Harnessing History:
The Chinook Trail
Tamworth, NH

By Bob Cottrell

If you visit Tamworth, New Hampshire, you don't want to miss this scenic and
historic trip.

Where to Go:

Start at the Remick Museum and head east for 3/10 of a mile to the intersection
of NH 113 and NH 113-A at the four corners in Tamworth Village. Reset your
odometer to zero and follow Route 113A to the north.

Look for the Chinook Trail road sign with a picture of a dog on it. This is said to
be the only highway in America named for a dog.

At about mile 2.8 you’ll see a large sign on the left for the Big Pines Natural
Area. There is a nice walking trail here with a bridge over the river maintained
by the Tamworth Conservation Commission. Trail maps can be found a little
way into the woods. See if you can find one of New England’s largest white
pines nearby.

At 5.3 miles you will come to a state historic marker for the Chinook Kennels.
This was the second location of these famous kennels and dates from the 1930s.

For the original location of the Chinook Kennels you need to continue to mile
6.2 to the Wonalancet Farm, a red building on the right with a gambrel roof. It is
now a private residence, so please respect the owners’ privacy and enjoy the
view only from the road.

At mile 6.5 on the right is the Wonalancet Chapel built in 1880, restored in 1890.
The tower and bell were added in 1896 and it was restored again in 1937.

Follow  the main road to the left to about mile 7 to the edge of the pasture and
look back to the mountains for one of the best views in town.

From here you can see why the area was originally known as Birch Intervale
until 1893.

You can continue on into Sandwich or back to Tamworth village.

The History of the Chinook Trail

The kennels were originally located behind the house from around 1900 to 1933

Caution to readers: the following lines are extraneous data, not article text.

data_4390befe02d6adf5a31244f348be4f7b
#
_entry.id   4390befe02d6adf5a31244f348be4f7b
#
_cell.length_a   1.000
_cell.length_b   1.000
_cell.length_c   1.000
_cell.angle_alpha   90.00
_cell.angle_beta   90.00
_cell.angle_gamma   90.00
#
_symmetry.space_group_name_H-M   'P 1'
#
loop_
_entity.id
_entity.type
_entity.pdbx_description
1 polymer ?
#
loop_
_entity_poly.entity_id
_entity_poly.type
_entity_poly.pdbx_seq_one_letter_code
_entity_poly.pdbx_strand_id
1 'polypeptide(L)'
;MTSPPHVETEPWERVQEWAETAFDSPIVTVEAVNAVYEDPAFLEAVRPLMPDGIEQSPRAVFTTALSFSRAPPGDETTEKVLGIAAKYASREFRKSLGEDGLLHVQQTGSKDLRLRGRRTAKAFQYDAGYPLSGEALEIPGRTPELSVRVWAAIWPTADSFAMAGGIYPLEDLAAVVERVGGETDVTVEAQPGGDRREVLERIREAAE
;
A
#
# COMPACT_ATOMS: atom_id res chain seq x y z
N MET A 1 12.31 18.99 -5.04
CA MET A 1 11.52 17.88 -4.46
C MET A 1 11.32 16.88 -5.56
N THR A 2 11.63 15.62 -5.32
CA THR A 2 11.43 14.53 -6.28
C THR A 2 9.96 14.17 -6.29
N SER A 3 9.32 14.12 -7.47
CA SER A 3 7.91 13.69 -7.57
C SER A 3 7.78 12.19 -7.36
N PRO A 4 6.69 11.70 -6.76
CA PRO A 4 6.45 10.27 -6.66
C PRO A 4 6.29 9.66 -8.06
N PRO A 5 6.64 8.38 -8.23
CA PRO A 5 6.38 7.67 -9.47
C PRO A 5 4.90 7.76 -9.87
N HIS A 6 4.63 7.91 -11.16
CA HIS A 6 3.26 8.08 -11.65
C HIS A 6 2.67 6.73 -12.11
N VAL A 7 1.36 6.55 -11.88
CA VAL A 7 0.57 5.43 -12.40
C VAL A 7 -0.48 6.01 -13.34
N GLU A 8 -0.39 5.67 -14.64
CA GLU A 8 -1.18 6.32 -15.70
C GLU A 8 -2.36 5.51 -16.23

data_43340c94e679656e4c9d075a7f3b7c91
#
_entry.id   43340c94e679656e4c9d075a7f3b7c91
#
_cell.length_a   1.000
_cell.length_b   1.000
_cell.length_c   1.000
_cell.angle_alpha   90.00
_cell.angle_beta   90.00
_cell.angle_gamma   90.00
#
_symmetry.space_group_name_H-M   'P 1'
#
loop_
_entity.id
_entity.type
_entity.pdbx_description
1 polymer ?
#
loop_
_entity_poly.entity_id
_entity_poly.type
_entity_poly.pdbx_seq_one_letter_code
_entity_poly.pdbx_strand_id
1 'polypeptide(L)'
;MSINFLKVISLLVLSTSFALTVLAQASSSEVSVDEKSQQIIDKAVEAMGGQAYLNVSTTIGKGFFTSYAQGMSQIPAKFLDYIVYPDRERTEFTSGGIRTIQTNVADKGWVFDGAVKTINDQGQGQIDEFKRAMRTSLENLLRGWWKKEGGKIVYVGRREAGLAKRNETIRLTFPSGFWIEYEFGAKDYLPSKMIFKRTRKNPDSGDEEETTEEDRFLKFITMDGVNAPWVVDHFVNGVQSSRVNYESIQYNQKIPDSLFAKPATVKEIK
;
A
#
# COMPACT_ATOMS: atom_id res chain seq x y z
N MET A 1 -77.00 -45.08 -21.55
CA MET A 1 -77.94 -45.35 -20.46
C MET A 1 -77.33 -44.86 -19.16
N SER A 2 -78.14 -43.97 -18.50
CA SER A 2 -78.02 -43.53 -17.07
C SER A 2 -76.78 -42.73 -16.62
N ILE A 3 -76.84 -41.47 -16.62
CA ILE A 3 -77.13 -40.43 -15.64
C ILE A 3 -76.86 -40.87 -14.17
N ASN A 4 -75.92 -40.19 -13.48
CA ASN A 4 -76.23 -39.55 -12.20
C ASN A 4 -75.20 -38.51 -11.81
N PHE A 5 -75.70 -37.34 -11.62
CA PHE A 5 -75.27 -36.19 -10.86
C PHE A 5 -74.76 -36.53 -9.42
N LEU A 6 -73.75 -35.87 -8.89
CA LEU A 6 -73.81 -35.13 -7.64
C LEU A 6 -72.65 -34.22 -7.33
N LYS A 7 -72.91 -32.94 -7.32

when the Seeleys purchased the operation and moved it down the road.

Chinook dogs were also raised during the 1930s at the Wonalancet-Hubbard
Kennels located about a mile to the south.

The story of the Chinook began in 1890, when Kate Sleeper (later Kate Walden)
bought the original homestead and ran the Wonalancet Farm as an inn until
1930. [Before that it had served as a school.] There were tennis courts, a golf
course, waterfalls, and a ski rope tow in the area, all of which made it an idyllic
place to visit.  
Click here for full story about the Chinooks.

Her husband, Arthur Walden introduced sled dogs to the area. He had spent
seven years in Alaska freighting with dog teams during the gold rush. Later,
Walden was in charge of dogs for Admiral Byrd’s first trip to the South Pole in
the late 1920s. More than one hundred dogs were brought to Wonalancet for
conditioning for the trip.

Walden’s dog Chinook was a famous lead dog. It is his picture that is featured
on the Chinook Trail road signs. Walden wanted to create a new breed of sled
dog that had tremendous power, endurance, speed, and a friendly, gentle
nature. He bred a descendant of Admiral Peary's famous lead dog, Polaris, to a
mastiff-type dog. Three pups were born and named Rikki, Tikki and Tavi after
Kipling's story. [ The Jungle Book] Rikki would be renamed Chinook and he
grew to become the world's most famous dog of his time.

The Chinook line sired by this dog was at one time one of the rarest breeds in
the world and has since been preserved by a small group of dedicated
breeders. It is one of the few breeds that originated in America in the 20th

Arthur Walden is also credited with starting the fashion for log buildings in the
area. He built the Antlers tea room, next door to Wonalancet Farm on the west,
which housed a gift shop, the post office, and is now a private residence.

Markers along the way:

CHINOOK KENNELS (Marker Number: 155)

"Purchased and moved to this site in 1930 by Milton and Eva B. "Short" Seeley, these
kennels produced sled dogs for exploration, racing, and showing. For almost 50 years
Chinook Kennels exerted a profound influence upon the Alaskan Malamute and Siberian
Husky breeds, and many champions were born here. With Milton directing, dog teams
were sent on the Byrd Antarctic Expeditions and to the Army's Search and Rescue units.
After his death in 1943, Eva continued alone. An author, sled dog racer, and dynamic
contributor to the sport of dogsledding, "Short" was named to the Musher's Hall of Fame
in Alaska. Mrs. Seeley died in 1985 at age 94.”

Located on NH 113-A ("The Chinook Trail") in Wonalancet.
The Chinook Trail Sign...click here for more New Hampshire travel info...
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